13

Considering the motion therefore as one for summary judgment the crucial question is whether this case presents a genuine issue as to some material fact. Unless the pleadings and supporting documents disclose beyond any doubt the absence of a genuine issue of fact, summary judgment should not be entered. Poller v. Columbia Broadcasting System, Inc., 368 U.S. 464, 467, 82 S.Ct. 486, 7 L.Ed.2d 458 (1962); Vineberg v. Brunswick Corporation, 391 F.2d 184, 187 (5th Cir. 1968); Williams v. Chick, 373 F.2d 330, 331-332 (8th Cir. 1967); Kennedy v. Bennett, 261 F.2d 20, 22 (8th Cir. 1958); Booth v. Barber Transportation Co., 256 F.2d 927, 928 (8th Cir. 1958).

14

From our examination the record reveals a material issue of fact as to whether McDonnell's manufacturing operations were exclusively oriented to the United States Government. Appellants, by way of counter affidavit and accompanying exhibits, directly controverted McDonnell's assertion that only non-commercial Government aircraft were manufactured during the period of alleged infringement. We have consistently held that genuine issues of material fact cannot be determined on the basis of affidavits. Booth v. Barber Transportation Co., supra; Ford v. Luria Steel & Trading Corp., 192 F.2d 880, 882 (8th Cir. 1951).

15

We are mindful of McDonnell's contention that during the period in issue its production of aircraft was solely for the United States Government under contracts containing "authorization and consent" clauses, which have the effect of relegating appellants to an action against the United States in the Court of Claims. As noted, appellants' documentary evidence refutes the assertion that aircraft were manufactured "solely" for the Government. Additionally, they submit that the complete Government contracts were not before the District Court; that the documents filed were only fragmentary portions of certain contracts and consequently the District Court could not advisedly determine whether specific authorization and consent for the use of appellants' patent was given or intended in the contracts. Upon remand this and other facets of the case can be fully developed by appropriate proceedings.

16

The judgment of dismissal is vacated and the case is remanded for further proceedings.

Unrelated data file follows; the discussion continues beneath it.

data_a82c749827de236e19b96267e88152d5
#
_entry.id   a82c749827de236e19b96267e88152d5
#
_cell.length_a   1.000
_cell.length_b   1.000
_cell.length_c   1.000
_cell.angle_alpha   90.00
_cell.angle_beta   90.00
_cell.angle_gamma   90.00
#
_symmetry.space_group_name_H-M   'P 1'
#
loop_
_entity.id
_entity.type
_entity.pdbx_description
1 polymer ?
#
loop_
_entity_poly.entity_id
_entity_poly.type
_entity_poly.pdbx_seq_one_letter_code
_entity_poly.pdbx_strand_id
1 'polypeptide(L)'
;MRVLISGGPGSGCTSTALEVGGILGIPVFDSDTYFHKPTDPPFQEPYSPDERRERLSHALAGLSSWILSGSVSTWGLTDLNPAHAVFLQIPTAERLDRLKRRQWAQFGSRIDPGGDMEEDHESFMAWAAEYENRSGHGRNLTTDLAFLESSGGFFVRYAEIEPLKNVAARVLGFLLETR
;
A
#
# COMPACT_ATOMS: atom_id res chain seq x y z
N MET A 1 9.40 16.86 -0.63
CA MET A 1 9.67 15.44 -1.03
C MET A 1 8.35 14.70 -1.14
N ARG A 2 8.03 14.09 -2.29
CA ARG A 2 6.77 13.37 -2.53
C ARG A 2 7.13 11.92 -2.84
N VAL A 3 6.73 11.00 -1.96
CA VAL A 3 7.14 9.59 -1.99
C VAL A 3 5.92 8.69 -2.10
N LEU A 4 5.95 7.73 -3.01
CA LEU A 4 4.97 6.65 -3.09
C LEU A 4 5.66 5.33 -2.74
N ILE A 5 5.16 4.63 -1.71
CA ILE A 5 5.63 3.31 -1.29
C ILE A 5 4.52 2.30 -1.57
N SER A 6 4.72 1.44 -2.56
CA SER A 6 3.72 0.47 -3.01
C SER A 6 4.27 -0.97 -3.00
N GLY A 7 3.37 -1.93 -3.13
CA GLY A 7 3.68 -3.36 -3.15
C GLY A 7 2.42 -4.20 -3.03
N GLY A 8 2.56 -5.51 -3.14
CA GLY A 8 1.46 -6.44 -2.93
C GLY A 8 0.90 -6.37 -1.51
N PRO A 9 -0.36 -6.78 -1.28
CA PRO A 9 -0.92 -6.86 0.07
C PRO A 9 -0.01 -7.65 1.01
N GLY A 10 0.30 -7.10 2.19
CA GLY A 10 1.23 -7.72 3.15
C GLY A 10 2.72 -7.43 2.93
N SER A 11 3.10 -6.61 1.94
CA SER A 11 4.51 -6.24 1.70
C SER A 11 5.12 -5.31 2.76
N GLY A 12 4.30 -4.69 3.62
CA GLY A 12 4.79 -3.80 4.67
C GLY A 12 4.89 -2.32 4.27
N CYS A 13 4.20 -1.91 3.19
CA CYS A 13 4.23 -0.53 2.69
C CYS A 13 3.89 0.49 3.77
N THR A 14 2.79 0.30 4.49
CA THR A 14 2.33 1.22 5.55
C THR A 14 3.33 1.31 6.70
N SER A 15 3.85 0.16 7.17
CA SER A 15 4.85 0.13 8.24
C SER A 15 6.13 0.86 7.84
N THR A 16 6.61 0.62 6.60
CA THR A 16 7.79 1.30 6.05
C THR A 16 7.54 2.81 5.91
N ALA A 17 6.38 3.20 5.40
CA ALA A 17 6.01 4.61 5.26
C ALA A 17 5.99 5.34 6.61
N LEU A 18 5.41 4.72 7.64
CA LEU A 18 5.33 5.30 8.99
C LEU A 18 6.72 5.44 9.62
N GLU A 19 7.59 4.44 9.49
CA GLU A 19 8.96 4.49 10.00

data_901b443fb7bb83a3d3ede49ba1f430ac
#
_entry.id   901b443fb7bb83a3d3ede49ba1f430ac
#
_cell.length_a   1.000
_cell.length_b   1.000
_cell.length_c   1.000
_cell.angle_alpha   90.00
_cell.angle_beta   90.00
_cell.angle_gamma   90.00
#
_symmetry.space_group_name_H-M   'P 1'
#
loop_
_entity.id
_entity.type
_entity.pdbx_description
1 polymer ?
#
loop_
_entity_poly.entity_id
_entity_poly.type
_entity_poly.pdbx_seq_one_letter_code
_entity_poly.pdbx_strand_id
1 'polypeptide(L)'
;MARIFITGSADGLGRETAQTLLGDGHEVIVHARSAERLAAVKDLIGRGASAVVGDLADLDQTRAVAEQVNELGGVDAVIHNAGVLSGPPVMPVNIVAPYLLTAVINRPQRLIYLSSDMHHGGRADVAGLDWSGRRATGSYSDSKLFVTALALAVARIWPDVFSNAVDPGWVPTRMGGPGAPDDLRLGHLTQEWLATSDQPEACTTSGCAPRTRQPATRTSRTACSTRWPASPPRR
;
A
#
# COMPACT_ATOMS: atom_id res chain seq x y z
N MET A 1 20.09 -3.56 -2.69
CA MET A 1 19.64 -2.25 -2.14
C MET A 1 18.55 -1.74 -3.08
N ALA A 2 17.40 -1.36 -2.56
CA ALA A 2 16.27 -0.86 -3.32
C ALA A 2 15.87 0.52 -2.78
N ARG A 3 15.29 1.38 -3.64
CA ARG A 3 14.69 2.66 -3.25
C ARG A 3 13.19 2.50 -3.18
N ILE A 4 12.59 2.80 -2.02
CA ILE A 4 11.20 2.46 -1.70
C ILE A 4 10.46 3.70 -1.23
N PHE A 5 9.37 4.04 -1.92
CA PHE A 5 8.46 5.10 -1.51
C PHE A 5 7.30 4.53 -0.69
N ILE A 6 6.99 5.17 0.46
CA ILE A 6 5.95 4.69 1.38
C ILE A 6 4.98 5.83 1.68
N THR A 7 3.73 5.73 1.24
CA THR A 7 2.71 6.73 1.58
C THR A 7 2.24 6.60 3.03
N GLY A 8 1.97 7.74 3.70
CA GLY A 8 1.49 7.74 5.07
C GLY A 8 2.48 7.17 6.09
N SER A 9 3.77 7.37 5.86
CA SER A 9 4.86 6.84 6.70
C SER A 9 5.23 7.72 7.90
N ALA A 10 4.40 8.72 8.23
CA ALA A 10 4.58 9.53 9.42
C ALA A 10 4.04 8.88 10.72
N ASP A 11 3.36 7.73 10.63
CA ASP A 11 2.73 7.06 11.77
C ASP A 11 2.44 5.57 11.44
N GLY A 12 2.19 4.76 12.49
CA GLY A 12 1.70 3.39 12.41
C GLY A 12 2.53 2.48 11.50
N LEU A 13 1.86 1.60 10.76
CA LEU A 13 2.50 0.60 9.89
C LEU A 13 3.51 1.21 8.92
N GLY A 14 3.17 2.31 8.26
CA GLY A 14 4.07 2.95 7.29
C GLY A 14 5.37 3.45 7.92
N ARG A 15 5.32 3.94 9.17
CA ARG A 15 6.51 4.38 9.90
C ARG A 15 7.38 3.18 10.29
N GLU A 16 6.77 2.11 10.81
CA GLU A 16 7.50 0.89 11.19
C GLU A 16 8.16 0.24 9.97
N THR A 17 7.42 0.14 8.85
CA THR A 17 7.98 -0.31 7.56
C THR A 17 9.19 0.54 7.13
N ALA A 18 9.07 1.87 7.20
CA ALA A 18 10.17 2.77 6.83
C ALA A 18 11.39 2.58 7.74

Notes:

1

Specifically, the complaint alleged infringement by defendant's manufacture and use of bucking bars, ejection-apparatus safety pins and other unknown apparatus. "Bucking bars" are devices used in certain riveting operations which are often placed in inaccessible areas of the planes. An inadvertent failure to remove these bars may cause serious damage during flight

2

McDonnell's position was that appellants' sole and exclusive remedy was by suit against the United States in the Court of Claims under 28 U.S.C. § 1498, which provides in pertinent part:

"(a) Whenever an invention described in and covered by a patent of the United States is used or manufactured by or for the United States without license of the owner thereof or lawful right to use or manufacture the same, the owner's remedy shall be by action against the United States in the Court of Claims for the recovery of his reasonable and entire compensation for such use and manufacture.

"For the purposes of this section, the use or manufacture of an invention described in and covered by a patent of the United States by a contractor, a subcontractor, or any person, firm, or corporation for the Government and with the authorization or consent of the Government, shall be construed as use or manufacture for the United States."

3

Rule 12(b) provides:

"If, on a motion asserting the defense number (6) to dismiss for failure of the pleading to state a claim upon which relief can be granted, matters outside the pleading are presented to and not excluded by the court, the motion shall be treated as one for summary judgment and disposed of as provided in Rule 56, and all parties shall be given reasonable opportunity to present all material made pertinent to such a motion by Rule 56."